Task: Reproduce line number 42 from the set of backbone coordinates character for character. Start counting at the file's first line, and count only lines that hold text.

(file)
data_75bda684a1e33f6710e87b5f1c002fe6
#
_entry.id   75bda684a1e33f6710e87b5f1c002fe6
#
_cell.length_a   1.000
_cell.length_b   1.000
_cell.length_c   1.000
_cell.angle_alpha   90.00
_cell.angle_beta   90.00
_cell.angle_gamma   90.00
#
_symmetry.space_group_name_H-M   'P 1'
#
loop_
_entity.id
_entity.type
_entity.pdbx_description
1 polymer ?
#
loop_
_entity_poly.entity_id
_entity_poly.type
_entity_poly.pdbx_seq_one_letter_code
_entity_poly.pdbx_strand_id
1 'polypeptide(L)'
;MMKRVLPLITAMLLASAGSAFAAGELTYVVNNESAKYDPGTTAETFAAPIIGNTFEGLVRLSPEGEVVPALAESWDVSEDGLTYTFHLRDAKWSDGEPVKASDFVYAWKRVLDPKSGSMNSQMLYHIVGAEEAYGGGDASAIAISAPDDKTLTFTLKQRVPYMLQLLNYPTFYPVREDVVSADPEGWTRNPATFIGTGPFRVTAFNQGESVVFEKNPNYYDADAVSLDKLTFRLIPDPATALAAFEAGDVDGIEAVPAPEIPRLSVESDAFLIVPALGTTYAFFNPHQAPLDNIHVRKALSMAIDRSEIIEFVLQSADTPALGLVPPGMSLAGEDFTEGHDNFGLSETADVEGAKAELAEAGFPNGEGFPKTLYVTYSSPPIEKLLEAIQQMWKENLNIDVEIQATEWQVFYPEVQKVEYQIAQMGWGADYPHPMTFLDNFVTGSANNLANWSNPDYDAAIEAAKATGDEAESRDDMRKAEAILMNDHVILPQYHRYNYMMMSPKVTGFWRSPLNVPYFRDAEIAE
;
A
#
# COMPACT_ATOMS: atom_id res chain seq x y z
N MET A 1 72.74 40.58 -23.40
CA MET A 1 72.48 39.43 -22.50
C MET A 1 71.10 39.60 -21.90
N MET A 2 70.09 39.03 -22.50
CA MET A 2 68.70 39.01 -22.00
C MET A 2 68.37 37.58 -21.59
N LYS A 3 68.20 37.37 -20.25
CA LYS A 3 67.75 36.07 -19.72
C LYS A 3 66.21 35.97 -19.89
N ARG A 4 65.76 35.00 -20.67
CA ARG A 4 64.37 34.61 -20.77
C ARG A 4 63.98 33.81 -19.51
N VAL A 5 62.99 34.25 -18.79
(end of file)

C ARG A 4 63.98 33.81 -19.51